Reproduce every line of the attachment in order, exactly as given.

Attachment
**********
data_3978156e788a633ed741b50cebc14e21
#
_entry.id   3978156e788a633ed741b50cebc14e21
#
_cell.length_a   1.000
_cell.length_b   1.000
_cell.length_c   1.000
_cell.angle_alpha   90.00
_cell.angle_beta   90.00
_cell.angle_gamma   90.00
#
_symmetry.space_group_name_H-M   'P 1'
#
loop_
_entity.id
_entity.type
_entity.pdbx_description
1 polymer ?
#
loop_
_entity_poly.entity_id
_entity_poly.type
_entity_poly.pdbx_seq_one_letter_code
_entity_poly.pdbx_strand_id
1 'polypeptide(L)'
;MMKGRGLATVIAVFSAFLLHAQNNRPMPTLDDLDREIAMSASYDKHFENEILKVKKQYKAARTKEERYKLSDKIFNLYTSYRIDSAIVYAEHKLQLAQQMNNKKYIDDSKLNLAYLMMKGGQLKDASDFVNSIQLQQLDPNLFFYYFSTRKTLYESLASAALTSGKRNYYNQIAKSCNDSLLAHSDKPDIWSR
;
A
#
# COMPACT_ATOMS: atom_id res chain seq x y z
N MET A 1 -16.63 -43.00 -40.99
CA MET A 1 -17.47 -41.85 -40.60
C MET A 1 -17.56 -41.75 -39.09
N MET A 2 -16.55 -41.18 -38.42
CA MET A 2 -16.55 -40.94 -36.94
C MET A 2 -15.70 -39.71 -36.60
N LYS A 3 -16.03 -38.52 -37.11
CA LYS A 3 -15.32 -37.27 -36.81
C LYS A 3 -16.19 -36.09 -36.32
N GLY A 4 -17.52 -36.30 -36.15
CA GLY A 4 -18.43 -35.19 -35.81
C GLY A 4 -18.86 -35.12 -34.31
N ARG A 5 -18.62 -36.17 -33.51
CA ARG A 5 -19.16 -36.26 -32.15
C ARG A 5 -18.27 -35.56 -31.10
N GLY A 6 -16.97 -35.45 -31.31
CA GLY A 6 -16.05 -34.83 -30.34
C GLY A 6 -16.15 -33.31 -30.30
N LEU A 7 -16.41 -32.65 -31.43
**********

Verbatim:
data_3978156e788a633ed741b50cebc14e21
#
_entry.id   3978156e788a633ed741b50cebc14e21
#
_cell.length_a   1.000
_cell.length_b   1.000
_cell.length_c   1.000
_cell.angle_alpha   90.00
_cell.angle_beta   90.00
_cell.angle_gamma   90.00
#
_symmetry.space_group_name_H-M   'P 1'
#
loop_
_entity.id
_entity.type
_entity.pdbx_description
1 polymer ?
#
loop_
_entity_poly.entity_id
_entity_poly.type
_entity_poly.pdbx_seq_one_letter_code
_entity_poly.pdbx_strand_id
1 'polypeptide(L)'
;MMKGRGLATVIAVFSAFLLHAQNNRPMPTLDDLDREIAMSASYDKHFENEILKVKKQYKAARTKEERYKLSDKIFNLYTSYRIDSAIVYAEHKLQLAQQMNNKKYIDDSKLNLAYLMMKGGQLKDASDFVNSIQLQQLDPNLFFYYFSTRKTLYESLASAALTSGKRNYYNQIAKSCNDSLLAHSDKPDIWSR
;
A
#
# COMPACT_ATOMS: atom_id res chain seq x y z
N MET A 1 -16.63 -43.00 -40.99
CA MET A 1 -17.47 -41.85 -40.60
C MET A 1 -17.56 -41.75 -39.09
N MET A 2 -16.55 -41.18 -38.42
CA MET A 2 -16.55 -40.94 -36.94
C MET A 2 -15.70 -39.71 -36.60
N LYS A 3 -16.03 -38.52 -37.11
CA LYS A 3 -15.32 -37.27 -36.81
C LYS A 3 -16.19 -36.09 -36.32
N GLY A 4 -17.52 -36.30 -36.15
CA GLY A 4 -18.43 -35.19 -35.81
C GLY A 4 -18.86 -35.12 -34.31
N ARG A 5 -18.62 -36.17 -33.51
CA ARG A 5 -19.16 -36.26 -32.15
C ARG A 5 -18.27 -35.56 -31.10
N GLY A 6 -16.97 -35.45 -31.31
CA GLY A 6 -16.05 -34.83 -30.34
C GLY A 6 -16.15 -33.31 -30.30
N LEU A 7 -16.41 -32.65 -31.43